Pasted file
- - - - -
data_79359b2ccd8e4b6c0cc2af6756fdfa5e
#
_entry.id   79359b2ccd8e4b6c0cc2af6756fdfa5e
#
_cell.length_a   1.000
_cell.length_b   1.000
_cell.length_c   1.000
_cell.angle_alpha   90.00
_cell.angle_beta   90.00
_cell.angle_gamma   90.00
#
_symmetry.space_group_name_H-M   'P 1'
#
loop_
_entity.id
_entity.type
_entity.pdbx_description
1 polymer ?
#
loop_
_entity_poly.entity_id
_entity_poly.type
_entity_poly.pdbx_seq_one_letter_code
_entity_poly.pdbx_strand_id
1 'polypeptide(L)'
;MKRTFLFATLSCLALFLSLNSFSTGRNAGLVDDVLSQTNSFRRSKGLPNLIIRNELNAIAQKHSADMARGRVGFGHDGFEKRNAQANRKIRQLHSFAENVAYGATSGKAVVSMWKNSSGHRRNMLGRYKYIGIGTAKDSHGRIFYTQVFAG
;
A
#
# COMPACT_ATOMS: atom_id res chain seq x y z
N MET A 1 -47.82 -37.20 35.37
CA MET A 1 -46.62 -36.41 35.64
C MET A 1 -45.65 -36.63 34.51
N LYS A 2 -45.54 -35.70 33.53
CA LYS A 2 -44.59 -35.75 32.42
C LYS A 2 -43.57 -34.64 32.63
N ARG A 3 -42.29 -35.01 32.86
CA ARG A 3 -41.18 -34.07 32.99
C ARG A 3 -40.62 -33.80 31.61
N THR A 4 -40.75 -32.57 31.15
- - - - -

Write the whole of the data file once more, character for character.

data_79359b2ccd8e4b6c0cc2af6756fdfa5e
#
_entry.id   79359b2ccd8e4b6c0cc2af6756fdfa5e
#
_cell.length_a   1.000
_cell.length_b   1.000
_cell.length_c   1.000
_cell.angle_alpha   90.00
_cell.angle_beta   90.00
_cell.angle_gamma   90.00
#
_symmetry.space_group_name_H-M   'P 1'
#
loop_
_entity.id
_entity.type
_entity.pdbx_description
1 polymer ?
#
loop_
_entity_poly.entity_id
_entity_poly.type
_entity_poly.pdbx_seq_one_letter_code
_entity_poly.pdbx_strand_id
1 'polypeptide(L)'
;MKRTFLFATLSCLALFLSLNSFSTGRNAGLVDDVLSQTNSFRRSKGLPNLIIRNELNAIAQKHSADMARGRVGFGHDGFEKRNAQANRKIRQLHSFAENVAYGATSGKAVVSMWKNSSGHRRNMLGRYKYIGIGTAKDSHGRIFYTQVFAG
;
A
#
# COMPACT_ATOMS: atom_id res chain seq x y z
N MET A 1 -47.82 -37.20 35.37
CA MET A 1 -46.62 -36.41 35.64
C MET A 1 -45.65 -36.63 34.51
N LYS A 2 -45.54 -35.70 33.53
CA LYS A 2 -44.59 -35.75 32.42
C LYS A 2 -43.57 -34.64 32.63
N ARG A 3 -42.29 -35.01 32.86
CA ARG A 3 -41.18 -34.07 32.99
C ARG A 3 -40.62 -33.80 31.61
N THR A 4 -40.75 -32.57 31.15